13 Great, Funny Musicals To Watch At Home

Don’t Laugh Challenge: Broadway edition

What do you watch when you’re in the mood to watch people sing and dance, but you’re not in the right mind frame to handle West Side Story? You watch one of these comedy musicals instead.

Not all musicals are tragedies! There are loads of funny musicals to watch on streaming services, so we’ve compiled a list of the ones that made us laugh the hardest. This list includes live shows and movie musicals that you can watch today. Let’s get into it!

By Emily Marek

(New Line Cinema)
Shrek The Musical (2013)

The live performance of this 2013 musical features Broadway megastars Sutton Foster and Brian D’Arcy James. If you’re looking for a musical that has the edgy humor of a gross-out comedy while still maintaining the heart at the center of the Shrek movie, look no further.

The musical pays homage to original tale of an ogre coerced into saving a princess while elevating the content for audiences of all ages. People who are majorly grossed out by burps and farts can skip “I Think I Got You Beat” if they want, but it's arguably one of the funniest songs in the show.

Hamilton (2020)

If you haven’t already seen Lin-Manuel Miranda’s contemporary musical Hamilton, where have you been hiding for the last seven years?! This filmed version of the live musical, which tells the story of U.S. founding father Alexander Hamilton, features the original Broadway cast and all of the quick-witted lyrics fans have come to love. While the story obviously deals with serious topics as well, the show is known for maintaining an upbeat and fun atmosphere throughout.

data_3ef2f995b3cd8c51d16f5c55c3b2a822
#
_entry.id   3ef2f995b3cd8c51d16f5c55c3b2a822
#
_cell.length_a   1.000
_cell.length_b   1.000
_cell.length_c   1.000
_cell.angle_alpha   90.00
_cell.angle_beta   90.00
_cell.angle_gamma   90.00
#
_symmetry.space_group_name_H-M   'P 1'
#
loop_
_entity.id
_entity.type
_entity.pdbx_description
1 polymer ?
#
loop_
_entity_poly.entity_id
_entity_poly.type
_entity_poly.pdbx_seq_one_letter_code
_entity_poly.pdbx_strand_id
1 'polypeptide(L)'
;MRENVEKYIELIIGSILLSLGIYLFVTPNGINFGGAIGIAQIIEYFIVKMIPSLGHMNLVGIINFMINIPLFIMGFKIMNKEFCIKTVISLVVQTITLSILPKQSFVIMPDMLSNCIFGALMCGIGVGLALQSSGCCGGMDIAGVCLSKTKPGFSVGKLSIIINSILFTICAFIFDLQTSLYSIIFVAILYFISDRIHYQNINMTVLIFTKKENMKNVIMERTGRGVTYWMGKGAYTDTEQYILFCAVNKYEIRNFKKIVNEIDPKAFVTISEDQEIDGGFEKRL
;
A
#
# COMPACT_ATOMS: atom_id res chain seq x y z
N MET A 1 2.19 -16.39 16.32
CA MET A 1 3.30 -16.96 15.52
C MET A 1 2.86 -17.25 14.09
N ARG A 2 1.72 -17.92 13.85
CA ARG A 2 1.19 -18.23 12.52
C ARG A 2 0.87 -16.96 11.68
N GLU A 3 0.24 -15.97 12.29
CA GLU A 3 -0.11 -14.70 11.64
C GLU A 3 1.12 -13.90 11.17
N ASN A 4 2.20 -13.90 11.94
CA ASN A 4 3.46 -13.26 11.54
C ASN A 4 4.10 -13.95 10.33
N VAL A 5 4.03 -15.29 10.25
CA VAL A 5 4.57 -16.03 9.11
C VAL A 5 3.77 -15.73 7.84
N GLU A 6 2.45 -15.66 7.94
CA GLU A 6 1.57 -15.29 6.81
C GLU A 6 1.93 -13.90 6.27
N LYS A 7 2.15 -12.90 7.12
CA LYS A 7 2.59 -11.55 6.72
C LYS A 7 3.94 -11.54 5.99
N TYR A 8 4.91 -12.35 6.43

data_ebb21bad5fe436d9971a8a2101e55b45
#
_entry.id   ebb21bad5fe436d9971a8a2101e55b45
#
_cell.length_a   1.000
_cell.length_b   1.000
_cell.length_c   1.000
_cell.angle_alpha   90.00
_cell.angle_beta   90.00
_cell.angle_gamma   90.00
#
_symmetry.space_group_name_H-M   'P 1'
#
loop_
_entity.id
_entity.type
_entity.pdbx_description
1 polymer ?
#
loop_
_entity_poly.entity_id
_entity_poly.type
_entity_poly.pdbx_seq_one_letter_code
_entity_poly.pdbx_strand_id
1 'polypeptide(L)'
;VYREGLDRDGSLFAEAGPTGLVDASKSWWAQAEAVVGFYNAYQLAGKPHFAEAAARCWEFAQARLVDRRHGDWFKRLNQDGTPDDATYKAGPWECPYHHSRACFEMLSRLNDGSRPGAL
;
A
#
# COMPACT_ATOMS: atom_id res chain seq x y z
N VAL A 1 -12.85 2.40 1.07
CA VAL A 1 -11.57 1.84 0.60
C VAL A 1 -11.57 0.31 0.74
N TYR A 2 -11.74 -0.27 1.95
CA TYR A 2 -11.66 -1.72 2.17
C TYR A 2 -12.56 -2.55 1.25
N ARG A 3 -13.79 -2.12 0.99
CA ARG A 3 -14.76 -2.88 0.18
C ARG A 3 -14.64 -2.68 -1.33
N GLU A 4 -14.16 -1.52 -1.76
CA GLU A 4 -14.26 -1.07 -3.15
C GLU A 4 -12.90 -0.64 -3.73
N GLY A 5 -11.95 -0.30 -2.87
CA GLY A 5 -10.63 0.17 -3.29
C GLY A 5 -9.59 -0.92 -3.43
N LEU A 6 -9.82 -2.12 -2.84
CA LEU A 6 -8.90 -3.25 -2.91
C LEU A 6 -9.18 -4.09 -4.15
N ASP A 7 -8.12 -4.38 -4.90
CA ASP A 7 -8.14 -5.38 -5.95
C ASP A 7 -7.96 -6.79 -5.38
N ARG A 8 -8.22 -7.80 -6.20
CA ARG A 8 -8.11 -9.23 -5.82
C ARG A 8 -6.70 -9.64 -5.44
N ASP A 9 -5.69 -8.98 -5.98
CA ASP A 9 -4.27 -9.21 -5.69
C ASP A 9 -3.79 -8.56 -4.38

Little Shop Of Horrors (1986)

There are many versions of Little Shop of Horrors, Alan Menken’s campy musical about an alien plant with a hunger for world domination, but our favorite is the 1986 film starring Rick Moranis and Ellen Greene. This version also stars Steve Martin as a sociopathic dentist addicted to laughing gas, and Levi Stubbs as a huge talking plant.

The show covers dark topics in a lighthearted and fantastical way, a concept that changed the game when it came to stage shows. 

(Warner Bros.)
Kinky Boots (2005)

Kinky Boots is a musical comedy about a drag queen who saves the fate of a shoe factory with her line of high-heeled boots. This musical is the thing that launched Billy Porter to stardom, and it’s packed with witty lines and over-the-top choreography.